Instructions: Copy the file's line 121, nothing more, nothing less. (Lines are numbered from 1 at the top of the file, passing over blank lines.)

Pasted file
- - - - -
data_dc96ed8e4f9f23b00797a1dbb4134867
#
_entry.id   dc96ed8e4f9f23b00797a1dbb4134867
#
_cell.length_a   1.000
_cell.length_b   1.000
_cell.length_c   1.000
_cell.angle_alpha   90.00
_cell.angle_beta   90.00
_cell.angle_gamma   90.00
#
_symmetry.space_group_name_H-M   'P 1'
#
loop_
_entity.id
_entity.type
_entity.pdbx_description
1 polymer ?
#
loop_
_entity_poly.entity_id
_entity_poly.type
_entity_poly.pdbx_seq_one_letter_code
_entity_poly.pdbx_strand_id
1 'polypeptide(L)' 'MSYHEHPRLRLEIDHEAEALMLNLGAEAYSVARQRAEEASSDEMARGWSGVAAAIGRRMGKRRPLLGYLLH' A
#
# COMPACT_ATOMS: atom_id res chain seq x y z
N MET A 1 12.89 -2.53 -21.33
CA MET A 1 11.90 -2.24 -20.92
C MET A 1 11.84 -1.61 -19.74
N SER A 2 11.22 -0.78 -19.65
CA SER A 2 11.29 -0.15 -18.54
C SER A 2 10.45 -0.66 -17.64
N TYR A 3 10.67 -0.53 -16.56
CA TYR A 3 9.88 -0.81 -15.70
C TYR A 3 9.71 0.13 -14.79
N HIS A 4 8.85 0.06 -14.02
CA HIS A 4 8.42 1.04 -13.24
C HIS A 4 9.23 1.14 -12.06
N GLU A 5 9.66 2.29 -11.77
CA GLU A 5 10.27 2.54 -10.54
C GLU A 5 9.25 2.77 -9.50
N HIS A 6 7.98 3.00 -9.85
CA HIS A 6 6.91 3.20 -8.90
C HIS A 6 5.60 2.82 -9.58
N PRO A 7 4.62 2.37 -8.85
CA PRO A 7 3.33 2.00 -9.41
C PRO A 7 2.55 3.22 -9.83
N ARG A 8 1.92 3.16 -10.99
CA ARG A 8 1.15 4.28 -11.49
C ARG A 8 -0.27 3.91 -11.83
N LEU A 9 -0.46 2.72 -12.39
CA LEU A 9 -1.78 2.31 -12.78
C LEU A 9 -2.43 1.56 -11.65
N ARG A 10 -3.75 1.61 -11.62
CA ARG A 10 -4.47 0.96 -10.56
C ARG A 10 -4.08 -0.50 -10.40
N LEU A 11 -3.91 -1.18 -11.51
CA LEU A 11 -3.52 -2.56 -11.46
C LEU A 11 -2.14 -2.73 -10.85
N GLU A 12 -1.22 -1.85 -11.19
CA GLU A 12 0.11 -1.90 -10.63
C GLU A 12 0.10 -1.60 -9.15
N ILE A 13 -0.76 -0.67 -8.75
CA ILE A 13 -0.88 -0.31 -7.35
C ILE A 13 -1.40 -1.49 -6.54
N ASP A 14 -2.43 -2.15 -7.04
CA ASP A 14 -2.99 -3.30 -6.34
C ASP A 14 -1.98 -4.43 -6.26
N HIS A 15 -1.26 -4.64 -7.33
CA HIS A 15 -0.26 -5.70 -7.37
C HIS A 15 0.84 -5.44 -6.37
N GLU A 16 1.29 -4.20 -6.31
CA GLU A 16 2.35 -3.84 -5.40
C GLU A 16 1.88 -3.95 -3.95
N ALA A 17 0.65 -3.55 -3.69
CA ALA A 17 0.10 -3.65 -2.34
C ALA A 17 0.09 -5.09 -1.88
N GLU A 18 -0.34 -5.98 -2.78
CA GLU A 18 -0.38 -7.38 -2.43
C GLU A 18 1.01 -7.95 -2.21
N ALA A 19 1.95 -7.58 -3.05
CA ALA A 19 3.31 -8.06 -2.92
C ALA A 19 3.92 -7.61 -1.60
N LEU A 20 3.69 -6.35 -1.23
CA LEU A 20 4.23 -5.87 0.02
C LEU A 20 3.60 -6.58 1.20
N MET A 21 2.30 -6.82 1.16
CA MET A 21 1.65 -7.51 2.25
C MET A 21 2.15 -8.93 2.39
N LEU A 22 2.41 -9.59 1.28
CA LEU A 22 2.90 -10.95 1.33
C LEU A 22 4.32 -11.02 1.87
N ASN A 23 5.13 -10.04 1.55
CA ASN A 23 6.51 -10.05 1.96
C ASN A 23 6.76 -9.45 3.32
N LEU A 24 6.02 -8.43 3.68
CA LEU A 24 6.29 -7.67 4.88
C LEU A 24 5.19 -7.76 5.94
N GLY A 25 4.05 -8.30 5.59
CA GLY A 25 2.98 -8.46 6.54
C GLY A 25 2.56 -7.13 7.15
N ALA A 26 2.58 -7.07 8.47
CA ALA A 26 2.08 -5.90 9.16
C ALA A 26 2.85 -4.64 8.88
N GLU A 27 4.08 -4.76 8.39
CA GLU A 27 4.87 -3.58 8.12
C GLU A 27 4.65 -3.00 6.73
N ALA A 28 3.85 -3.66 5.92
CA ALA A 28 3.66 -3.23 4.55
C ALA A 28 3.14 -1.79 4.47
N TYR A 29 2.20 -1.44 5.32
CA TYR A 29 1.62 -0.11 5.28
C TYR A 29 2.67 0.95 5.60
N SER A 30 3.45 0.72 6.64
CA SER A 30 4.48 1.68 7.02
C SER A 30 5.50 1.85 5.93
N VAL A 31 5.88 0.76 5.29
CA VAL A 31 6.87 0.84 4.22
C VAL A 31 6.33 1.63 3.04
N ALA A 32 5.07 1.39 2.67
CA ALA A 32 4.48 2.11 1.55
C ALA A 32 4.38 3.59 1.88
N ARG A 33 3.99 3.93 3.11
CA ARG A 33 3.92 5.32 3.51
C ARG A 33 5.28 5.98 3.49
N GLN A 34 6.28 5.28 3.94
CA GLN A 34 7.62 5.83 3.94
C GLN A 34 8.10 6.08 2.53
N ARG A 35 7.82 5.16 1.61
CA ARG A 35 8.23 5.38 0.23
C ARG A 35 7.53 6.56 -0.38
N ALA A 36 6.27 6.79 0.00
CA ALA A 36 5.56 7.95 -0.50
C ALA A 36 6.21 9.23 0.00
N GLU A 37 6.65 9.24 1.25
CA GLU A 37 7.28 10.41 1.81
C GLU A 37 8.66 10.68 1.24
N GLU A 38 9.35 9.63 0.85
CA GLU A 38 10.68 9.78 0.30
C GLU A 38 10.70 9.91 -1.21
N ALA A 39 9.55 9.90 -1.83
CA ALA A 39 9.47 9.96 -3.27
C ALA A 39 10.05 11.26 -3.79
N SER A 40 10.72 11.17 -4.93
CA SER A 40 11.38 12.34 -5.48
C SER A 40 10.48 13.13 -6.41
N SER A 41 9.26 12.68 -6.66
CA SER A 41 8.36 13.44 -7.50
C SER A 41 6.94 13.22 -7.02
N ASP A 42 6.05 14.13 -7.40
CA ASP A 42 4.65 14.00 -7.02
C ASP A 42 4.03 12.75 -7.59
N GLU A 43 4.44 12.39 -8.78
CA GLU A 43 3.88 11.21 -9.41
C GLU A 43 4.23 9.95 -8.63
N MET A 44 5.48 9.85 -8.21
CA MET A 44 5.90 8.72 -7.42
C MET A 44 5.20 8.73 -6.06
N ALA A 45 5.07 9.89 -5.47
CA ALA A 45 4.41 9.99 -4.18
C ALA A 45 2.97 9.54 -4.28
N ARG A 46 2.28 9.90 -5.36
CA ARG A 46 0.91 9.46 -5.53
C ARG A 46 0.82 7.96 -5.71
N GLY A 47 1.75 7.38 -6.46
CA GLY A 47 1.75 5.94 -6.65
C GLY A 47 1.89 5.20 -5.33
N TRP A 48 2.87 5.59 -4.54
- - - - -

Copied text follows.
N ALA A 32 5.07 1.39 2.67